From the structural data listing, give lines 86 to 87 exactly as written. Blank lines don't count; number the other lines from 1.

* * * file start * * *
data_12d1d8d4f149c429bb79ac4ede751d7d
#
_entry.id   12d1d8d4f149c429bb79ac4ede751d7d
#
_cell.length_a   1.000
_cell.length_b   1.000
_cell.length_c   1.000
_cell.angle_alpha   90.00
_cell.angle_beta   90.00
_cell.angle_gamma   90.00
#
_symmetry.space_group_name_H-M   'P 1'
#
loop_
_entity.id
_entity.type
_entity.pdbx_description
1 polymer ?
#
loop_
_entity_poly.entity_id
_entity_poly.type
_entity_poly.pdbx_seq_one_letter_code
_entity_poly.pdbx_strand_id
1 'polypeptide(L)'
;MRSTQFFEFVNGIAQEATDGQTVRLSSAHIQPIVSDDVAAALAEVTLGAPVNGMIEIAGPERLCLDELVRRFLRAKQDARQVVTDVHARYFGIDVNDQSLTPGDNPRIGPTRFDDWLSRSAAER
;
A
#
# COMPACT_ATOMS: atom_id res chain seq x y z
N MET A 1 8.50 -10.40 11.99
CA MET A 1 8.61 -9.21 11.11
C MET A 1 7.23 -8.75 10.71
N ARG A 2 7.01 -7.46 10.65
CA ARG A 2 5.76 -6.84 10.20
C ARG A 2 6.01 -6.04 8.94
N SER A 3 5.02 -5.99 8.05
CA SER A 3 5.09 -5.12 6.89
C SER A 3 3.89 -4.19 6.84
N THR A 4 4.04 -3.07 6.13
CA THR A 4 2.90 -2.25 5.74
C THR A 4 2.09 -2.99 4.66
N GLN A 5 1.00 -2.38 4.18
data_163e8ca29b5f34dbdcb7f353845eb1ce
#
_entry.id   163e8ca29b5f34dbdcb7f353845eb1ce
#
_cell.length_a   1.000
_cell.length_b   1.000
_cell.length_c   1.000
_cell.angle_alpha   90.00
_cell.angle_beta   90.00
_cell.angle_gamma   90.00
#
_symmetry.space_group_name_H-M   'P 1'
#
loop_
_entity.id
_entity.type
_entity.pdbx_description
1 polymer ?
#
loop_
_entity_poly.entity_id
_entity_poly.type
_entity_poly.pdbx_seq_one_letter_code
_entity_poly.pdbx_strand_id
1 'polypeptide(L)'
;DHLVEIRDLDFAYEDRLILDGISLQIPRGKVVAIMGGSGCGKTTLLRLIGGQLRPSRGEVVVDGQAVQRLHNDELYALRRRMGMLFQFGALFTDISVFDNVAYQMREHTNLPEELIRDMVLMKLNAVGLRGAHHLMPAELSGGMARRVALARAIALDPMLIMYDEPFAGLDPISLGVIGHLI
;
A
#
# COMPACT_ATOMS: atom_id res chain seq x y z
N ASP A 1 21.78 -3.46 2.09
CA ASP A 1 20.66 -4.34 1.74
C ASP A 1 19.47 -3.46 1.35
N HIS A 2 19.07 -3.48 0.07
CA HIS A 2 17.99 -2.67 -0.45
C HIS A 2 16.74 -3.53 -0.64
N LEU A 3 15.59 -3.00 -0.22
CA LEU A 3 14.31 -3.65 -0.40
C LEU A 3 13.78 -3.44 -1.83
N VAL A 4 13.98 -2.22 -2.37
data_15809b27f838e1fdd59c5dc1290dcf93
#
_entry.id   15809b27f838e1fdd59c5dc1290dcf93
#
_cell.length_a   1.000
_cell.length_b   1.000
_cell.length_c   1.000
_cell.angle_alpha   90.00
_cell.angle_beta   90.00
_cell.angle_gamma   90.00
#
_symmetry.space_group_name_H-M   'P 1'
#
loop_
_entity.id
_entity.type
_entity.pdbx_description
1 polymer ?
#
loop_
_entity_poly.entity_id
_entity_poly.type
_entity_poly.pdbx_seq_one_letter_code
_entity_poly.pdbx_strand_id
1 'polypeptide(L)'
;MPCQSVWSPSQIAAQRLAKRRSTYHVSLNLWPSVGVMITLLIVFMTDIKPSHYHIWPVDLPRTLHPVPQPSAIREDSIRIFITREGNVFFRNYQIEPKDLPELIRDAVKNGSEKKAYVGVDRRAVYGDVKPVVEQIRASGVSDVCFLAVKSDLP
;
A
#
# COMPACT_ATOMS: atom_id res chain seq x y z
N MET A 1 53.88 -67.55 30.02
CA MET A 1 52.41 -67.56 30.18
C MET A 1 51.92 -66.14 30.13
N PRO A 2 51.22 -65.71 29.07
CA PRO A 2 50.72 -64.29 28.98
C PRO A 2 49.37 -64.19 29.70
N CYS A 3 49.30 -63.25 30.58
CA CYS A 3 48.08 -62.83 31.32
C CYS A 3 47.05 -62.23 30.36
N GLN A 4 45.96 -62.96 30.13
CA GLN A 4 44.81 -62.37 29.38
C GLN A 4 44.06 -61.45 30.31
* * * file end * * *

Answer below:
_entry.id   15809b27f838e1fdd59c5dc1290dcf93
#